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|Title: God's Call: Moral Realism, God's Commands, and Human Autonomy|
By: John E. Hare
Number of Pages: 132
Vendor: Wm. B. Eerdmans Publishing Co.
Publication Date: 2001
|Dimensions: 9.00 X 6.00 X 0.32 (inches)|
Weight: 7 ounces
Stock No: WW849977
"This book by John E. Hare . . . is full of stimulating ideas that call for elaboration. Hare takes on important arguments of our day while doing historical philosophy. . . Those with some training in theological ethics will find Hare's reflections on enduring moral questions to be a welcome stimulus to deeper thinking."
"Lucidly written and crisply illustrated, Hare's philosophy of prescriptive realism provides an attractive version of divine-command ethics, shorn of its traditional heteronomy, even if it will not completely satisfy Christians beholden to a more genteel account of human concupiscence."
Robert C. Roberts
"John Hare uses the history of philosophy in three separate centuries to construct a compelling account of moral authority that preserves the objectivity of moral norms, clarifies the autonomy of moral agents, and places God at the center. Hare offers an original interpretation of metaethics in the twentieth century, restores Immanuel Kant as a Christian moral philosopher, and introduces us to the searching divine command ethics of John Duns Scotus. This short book brims with provocative insights for contemporary ethics."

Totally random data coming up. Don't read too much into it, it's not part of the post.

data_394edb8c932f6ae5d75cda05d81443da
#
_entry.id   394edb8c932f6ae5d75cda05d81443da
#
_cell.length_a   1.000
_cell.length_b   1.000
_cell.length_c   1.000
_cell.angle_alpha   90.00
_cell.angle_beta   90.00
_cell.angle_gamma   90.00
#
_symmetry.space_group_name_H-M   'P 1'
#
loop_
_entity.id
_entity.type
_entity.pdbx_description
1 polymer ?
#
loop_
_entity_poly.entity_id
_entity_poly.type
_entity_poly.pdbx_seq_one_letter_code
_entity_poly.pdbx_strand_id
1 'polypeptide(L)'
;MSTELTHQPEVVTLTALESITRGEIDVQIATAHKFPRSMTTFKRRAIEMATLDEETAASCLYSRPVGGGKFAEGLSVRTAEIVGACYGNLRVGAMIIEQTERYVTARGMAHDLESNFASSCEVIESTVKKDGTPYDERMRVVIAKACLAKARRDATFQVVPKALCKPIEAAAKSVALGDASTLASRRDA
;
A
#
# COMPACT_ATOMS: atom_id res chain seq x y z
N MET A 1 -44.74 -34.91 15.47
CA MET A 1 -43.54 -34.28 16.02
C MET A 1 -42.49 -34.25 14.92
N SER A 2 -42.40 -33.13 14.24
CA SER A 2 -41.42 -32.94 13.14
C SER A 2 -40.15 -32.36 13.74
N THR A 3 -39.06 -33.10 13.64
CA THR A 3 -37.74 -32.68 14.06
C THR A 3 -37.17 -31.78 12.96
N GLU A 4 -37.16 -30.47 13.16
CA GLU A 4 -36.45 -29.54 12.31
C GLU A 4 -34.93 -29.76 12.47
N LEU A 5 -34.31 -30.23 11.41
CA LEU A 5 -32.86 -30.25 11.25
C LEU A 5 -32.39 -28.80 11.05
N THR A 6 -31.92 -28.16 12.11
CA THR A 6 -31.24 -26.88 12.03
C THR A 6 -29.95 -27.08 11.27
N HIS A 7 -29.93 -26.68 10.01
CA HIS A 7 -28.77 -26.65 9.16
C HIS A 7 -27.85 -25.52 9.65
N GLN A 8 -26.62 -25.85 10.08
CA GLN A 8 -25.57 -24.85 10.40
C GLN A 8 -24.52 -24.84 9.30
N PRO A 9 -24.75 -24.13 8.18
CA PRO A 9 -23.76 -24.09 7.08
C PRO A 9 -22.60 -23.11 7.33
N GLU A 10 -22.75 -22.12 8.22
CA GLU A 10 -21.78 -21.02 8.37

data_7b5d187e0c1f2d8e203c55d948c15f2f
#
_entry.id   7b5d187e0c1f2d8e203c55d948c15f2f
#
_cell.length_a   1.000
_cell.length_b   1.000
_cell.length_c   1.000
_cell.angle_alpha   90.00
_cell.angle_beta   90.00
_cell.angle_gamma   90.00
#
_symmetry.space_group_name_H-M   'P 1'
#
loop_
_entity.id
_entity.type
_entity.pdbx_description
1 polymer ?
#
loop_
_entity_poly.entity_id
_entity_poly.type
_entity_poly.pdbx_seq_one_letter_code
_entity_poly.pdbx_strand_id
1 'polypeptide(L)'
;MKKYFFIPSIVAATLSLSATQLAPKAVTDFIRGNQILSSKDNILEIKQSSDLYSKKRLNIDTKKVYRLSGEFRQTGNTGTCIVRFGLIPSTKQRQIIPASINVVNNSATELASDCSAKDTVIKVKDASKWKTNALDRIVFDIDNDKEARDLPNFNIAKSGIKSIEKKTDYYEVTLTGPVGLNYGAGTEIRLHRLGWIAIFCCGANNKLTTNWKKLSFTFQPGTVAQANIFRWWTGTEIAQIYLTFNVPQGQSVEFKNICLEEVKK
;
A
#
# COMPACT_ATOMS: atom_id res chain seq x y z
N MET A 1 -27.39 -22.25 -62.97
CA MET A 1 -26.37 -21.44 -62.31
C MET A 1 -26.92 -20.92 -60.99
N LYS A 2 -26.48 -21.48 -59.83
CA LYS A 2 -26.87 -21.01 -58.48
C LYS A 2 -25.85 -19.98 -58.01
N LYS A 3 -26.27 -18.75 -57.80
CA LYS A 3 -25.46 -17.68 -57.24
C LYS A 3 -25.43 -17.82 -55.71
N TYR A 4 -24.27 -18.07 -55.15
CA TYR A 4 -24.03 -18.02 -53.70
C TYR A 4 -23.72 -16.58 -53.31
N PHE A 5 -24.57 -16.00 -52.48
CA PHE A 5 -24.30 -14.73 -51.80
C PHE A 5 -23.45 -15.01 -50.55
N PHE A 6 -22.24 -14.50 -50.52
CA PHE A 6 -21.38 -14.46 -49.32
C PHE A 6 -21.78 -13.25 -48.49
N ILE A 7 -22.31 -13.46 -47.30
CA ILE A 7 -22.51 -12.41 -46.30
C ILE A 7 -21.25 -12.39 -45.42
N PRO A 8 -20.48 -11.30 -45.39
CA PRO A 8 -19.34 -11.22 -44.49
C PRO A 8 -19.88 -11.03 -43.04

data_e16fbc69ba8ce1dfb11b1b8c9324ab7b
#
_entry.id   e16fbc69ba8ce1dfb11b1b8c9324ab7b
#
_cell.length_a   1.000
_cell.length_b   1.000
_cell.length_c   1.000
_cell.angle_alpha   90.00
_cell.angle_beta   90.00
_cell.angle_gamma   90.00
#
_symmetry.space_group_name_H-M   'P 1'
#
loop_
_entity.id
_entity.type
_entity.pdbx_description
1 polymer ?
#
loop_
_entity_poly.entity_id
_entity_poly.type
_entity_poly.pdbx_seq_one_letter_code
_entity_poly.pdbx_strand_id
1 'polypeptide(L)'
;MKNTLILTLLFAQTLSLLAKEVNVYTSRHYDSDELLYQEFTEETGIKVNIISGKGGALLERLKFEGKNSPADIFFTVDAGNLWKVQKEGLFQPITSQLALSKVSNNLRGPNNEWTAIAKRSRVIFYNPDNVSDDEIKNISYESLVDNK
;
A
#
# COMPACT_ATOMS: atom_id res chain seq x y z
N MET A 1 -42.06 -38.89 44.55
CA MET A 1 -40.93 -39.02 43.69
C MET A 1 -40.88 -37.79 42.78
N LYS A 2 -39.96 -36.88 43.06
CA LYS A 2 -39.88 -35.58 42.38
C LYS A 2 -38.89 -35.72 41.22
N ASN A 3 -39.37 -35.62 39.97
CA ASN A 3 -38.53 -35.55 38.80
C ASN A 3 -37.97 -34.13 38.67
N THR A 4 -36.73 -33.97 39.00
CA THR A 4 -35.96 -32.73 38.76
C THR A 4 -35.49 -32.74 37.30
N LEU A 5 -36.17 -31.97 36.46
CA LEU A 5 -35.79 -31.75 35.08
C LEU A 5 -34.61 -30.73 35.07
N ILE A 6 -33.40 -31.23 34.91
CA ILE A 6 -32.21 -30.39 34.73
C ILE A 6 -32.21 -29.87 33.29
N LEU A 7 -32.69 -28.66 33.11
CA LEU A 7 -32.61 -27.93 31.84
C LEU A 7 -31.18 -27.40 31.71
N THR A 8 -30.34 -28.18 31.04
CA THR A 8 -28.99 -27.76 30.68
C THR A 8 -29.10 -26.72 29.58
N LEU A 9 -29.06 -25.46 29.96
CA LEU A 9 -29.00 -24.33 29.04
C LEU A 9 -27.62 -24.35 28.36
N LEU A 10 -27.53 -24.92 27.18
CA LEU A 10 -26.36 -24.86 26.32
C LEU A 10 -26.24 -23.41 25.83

"This volume offers a wide range of important arguments. Its three chapters show striking precision and concision. John Hare first considers debates within Anglo-American philosophy over the last century between moral realists and moral expressivists. He seeks to hold together the objective and subjective sides of evaluation and to defend prescriptive realism. Next he goes back to John Duns Scotus in the later Middle Ages in order to retrieve parts of Scotus's divine command theory. Thus he resists making natural law the only theist alternative to secular ethical theories. Finally he critically examines relevant claims in Immanuel Kant, who stands influentially between the medieval and contemporary standpoints. He contends that Kant does not attack divine command theory without further ado, as most contemporary interpreters suppose. These are engaging arguments indeed. Hare displays wide reading in the primary and secondary literature. His style is lean and accessible. This book merits and rewards serious scrutiny, and I commend it with enthusiasm."
"This book is both historically well informed and full of insights. It contains a valuable presentation of Duns Scotus's divine command theory, an informative treatment of Kant's position on autonomy in relation to divine authority, and much else of major interest."
"Hare's brief book provides an informative history of one major controversy in twentieth century ethics, that between moral realists and moral expressivists. . . The controversy at its heart is a live one in ethics and of particular concern to theological descendants of Calvin and to those concerned with natural law in Catholic moral theology."
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